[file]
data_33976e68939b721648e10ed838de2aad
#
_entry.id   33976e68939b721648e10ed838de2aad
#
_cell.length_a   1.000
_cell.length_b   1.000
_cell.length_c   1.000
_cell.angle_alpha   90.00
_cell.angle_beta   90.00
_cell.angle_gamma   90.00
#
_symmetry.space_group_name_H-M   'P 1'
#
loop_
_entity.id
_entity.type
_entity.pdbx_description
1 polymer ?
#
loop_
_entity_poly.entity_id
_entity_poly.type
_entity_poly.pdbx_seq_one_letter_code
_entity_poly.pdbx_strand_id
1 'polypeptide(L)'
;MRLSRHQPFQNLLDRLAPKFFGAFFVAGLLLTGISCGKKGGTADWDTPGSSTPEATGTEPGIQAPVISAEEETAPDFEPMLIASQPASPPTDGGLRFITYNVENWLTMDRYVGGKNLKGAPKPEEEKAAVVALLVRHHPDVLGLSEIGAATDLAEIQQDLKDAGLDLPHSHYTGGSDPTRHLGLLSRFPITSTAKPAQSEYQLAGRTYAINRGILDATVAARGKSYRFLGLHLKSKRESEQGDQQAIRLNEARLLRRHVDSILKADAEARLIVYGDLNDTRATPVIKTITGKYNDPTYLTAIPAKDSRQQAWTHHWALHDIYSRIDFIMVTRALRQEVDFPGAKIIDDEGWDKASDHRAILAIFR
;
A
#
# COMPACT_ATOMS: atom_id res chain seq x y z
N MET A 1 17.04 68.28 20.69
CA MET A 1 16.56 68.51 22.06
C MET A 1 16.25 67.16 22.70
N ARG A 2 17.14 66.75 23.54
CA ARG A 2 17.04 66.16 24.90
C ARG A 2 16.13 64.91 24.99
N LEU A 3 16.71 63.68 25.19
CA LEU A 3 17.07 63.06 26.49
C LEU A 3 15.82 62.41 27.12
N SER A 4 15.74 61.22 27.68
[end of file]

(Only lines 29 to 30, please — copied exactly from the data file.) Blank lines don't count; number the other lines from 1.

#
# COMPACT_ATOMS: atom_id res chain seq x y z